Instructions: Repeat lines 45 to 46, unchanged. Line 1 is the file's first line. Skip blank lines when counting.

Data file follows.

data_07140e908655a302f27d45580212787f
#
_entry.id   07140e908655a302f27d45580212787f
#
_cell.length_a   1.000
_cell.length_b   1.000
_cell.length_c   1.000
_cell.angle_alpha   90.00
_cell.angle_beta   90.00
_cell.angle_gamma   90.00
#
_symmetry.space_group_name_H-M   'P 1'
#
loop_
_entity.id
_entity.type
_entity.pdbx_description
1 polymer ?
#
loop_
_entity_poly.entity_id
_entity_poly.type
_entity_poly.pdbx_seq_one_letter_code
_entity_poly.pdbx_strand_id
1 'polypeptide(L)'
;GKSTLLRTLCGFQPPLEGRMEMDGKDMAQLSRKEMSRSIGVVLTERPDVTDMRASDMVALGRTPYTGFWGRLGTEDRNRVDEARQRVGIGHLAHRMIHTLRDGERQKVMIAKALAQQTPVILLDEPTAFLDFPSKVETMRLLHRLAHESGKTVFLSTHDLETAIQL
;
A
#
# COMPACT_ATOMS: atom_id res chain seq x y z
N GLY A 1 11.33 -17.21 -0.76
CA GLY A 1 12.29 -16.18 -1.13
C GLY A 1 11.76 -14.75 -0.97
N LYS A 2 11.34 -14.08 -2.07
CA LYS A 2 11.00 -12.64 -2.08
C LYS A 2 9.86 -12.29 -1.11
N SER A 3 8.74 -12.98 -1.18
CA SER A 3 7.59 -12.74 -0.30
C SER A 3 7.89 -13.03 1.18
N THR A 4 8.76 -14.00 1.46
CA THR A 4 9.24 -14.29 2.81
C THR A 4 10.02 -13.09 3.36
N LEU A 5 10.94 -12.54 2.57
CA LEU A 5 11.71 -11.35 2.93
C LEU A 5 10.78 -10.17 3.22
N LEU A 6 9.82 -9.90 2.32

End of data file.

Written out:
C LEU A 5 10.78 -10.17 3.22
N LEU A 6 9.82 -9.90 2.32